The Kirwan Commission is a game-changing opportunity to improve public education in Maryland for every student, school, educator, andu2026
The news came in last year: Maryland schools are underfunded by a huge $2.9 billion. That’s according to national school funding experts advising the Kirwan Commission, the 25-member board rewriting Maryland’s education funding formula. This daunting figure can come as no surprise to on-the-ground educators.
We see the effects of this funding shortfall snowball every day — classrooms and trailers overflow; achievement is uneven; workloads are untenable; children face challenges that elected leaders and policymakers routinely ignore; threats to salaries and healthcare open every contract negotiation; and the list goes on.
Members of MSEA and pro-public education voters are seizing the moment to make the promise of the Kirwan Commission a reality for students, educa- tors, schools, and communities. MSEA’s Executive Director David Helfman is among the Commission’s members, and he’s fighting for the best possible recommendations that will become the basis for a new funding formula that legislators can vote on as soon as the 2018 General Assembly session.
“As educators, we are both public servants and community leaders. We are change-makers, innovators, and activists and as such, we’re preparing to ask the Kirwan Commission to provide us with the resources to lift every student and educator to the top.” — Betty Weller
“We are at the front of this absolutely necessary shift to equal opportunity for all kids,” said MSEA President Betty Weller. “As educators, we are both public servants and community leaders. We are change-makers, innovators, and activists and as such, we’re preparing to ask the Kirwan Commission to provide us with the resources to lift every student and educator to the top.”
The last rewrite of Maryland’s education funding formula was in 2002, and while the New York Times called Maryland’s formula “historic,” too much has changed. Maryland’s shifting demographics have outpaced the funding needed to meet every student’s needs. Where Maryland once topped Education Week’s annual Quality Counts Report five years in a row — when achievement gaps shrunk by 51% in reading and 49% in math for elementary schools thanks to new funding — the state now lags behind high-achievers Massachusetts, New Jersey, Vermont, and New Hampshire.
That’s because the number of disadvantaged students has more than doubled in our schools since 1990 and the number of ESOL students — many also experiencing poverty — has ballooned, with no commensurate increase in funding.
Public education is supposed to be the great equalizer, yet educators know better than anyone how deeply flawed the ideal becomes when staff, resources, and time are compromised daily by where a child goes to school, the elected leaders in their district charged to protect those schools, and the will of state leaders.
But, says Weller, “The Kirwan Commission is a chance for educators to take charge of this public conversation about the state of our schools.
“We’ve watched our progress fade as demands on our professions grow, taking us further and further from the reasons we became educators. We don’t need someone else telling us what we need to do our job. We know what it’s going to take.”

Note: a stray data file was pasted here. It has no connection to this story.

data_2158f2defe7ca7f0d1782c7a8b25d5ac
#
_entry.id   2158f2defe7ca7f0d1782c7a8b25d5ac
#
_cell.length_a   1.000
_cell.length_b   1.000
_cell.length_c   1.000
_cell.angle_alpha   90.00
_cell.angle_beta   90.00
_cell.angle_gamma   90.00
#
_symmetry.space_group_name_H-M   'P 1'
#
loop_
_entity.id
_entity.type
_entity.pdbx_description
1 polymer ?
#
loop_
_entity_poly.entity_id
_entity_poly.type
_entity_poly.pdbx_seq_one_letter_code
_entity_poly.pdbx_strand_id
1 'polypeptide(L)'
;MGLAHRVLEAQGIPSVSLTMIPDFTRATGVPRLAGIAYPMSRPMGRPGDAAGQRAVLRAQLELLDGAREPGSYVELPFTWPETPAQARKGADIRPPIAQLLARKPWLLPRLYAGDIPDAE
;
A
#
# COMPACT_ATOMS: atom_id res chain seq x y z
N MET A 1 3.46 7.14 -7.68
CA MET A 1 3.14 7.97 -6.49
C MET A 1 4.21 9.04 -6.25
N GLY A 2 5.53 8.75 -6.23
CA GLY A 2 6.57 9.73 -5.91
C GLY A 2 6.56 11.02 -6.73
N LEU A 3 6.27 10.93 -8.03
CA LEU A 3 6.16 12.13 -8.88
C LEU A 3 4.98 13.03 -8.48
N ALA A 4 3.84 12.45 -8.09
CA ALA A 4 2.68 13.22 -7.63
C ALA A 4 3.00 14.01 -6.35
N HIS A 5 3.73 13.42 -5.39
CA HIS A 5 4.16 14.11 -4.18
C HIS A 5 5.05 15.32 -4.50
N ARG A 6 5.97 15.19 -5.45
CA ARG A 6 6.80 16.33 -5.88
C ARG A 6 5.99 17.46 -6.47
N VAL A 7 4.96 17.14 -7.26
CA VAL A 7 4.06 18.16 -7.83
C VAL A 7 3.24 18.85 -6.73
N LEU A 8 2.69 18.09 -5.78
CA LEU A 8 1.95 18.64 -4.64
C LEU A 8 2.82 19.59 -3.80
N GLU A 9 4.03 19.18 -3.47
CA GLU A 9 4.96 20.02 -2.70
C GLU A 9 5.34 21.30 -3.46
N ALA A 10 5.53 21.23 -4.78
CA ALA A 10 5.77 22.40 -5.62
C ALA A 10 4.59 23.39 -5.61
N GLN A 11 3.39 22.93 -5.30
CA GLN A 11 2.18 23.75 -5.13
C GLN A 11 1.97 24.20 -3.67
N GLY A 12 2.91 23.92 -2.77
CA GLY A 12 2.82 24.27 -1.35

Our work is perhaps the most important in the world. Educators should lead in every country and in every culture and should be among the most respected of professionals. It’s time to take back that respect in Maryland, and make our presence known. Our vision can become the solution.
“We’ve been listening,” Weller adds, “through conversations and surveys. Educators need and want more for their students and their families. Now we’re organizing at every school building and community to hear more voices and find out exactly what educators and the public want to see in their schools.”
The funding recommendations of the Kirwan Commission and the legislature’s action on them will define public schools for a generation of students.
“This is our moment,” Weller said. “We need to speak up and we need to put pressure on the elected leaders who can make it happen.”
What do you want to change? And what are you willing to do about it?
We have two choices: we can be silent and let others decide what should happen in our schools or we can be the leaders for public education that our students need.
Learn more about MSEA’s This Our Moment campaign — watch the video here.
You’ll hear from your local association and building representatives about a 10-minute meeting at your worksite. At these building meetings, tell your building rep what it will take to reach every student. More services to support families? More staff? Better instructional resources? More programs like art and music to tap the potential of every student?
At the same time you’re meeting with colleagues, your local GO (Grassroots Organizing) Team of MSEA members will be reaching out to friends and neighbors in your community through a series of house meetings. Organizers will be taking the pulse of the public through discussion about the kinds of schools our students deserve. Are they concerned about safety? Do they want more options like career and technology training for students who are not college bound? Are they afraid for their neighborhood school?
Every suggestion from every building and house meeting will help form MSEA’s action plan presented to the Kirwan Commission.
“Education funding that gives equal opportunity to every student is inspiring to us all.” Weller said. “But only if the money goes where it truly needs to go — and that’s where you come in. Tell us what you need and what you’ll do to help make sure elected leaders get the message and support our students and schools.”